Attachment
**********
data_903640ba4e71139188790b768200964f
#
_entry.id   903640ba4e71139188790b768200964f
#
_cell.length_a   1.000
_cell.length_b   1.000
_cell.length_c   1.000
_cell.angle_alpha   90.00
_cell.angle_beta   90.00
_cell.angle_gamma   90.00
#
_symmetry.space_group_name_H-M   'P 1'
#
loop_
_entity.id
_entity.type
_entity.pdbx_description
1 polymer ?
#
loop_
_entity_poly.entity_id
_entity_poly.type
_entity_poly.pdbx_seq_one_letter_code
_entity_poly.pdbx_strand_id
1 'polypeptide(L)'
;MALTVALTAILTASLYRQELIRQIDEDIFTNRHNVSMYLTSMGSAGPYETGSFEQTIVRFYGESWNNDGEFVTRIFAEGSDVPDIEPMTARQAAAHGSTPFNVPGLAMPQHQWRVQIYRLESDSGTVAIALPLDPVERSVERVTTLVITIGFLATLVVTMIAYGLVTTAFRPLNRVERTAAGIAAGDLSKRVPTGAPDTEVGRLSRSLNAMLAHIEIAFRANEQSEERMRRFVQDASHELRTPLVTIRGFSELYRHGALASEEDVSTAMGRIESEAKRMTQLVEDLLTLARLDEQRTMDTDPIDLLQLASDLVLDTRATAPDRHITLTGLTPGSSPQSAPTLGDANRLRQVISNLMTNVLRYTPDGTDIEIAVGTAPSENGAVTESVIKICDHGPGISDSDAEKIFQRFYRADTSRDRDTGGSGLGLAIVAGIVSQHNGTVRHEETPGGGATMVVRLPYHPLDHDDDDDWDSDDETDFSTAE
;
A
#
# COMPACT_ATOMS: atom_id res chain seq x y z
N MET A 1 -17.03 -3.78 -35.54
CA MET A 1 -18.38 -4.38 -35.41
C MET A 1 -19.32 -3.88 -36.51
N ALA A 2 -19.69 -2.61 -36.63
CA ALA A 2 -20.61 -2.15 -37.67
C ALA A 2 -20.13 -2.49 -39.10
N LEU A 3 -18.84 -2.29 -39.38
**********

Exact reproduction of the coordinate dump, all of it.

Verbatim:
data_903640ba4e71139188790b768200964f
#
_entry.id   903640ba4e71139188790b768200964f
#
_cell.length_a   1.000
_cell.length_b   1.000
_cell.length_c   1.000
_cell.angle_alpha   90.00
_cell.angle_beta   90.00
_cell.angle_gamma   90.00
#
_symmetry.space_group_name_H-M   'P 1'
#
loop_
_entity.id
_entity.type
_entity.pdbx_description
1 polymer ?
#
loop_
_entity_poly.entity_id
_entity_poly.type
_entity_poly.pdbx_seq_one_letter_code
_entity_poly.pdbx_strand_id
1 'polypeptide(L)'
;MALTVALTAILTASLYRQELIRQIDEDIFTNRHNVSMYLTSMGSAGPYETGSFEQTIVRFYGESWNNDGEFVTRIFAEGSDVPDIEPMTARQAAAHGSTPFNVPGLAMPQHQWRVQIYRLESDSGTVAIALPLDPVERSVERVTTLVITIGFLATLVVTMIAYGLVTTAFRPLNRVERTAAGIAAGDLSKRVPTGAPDTEVGRLSRSLNAMLAHIEIAFRANEQSEERMRRFVQDASHELRTPLVTIRGFSELYRHGALASEEDVSTAMGRIESEAKRMTQLVEDLLTLARLDEQRTMDTDPIDLLQLASDLVLDTRATAPDRHITLTGLTPGSSPQSAPTLGDANRLRQVISNLMTNVLRYTPDGTDIEIAVGTAPSENGAVTESVIKICDHGPGISDSDAEKIFQRFYRADTSRDRDTGGSGLGLAIVAGIVSQHNGTVRHEETPGGGATMVVRLPYHPLDHDDDDDWDSDDETDFSTAE
;
A
#
# COMPACT_ATOMS: atom_id res chain seq x y z
N MET A 1 -17.03 -3.78 -35.54
CA MET A 1 -18.38 -4.38 -35.41
C MET A 1 -19.32 -3.88 -36.51
N ALA A 2 -19.69 -2.61 -36.63
CA ALA A 2 -20.61 -2.15 -37.67
C ALA A 2 -20.13 -2.49 -39.10
N LEU A 3 -18.84 -2.29 -39.38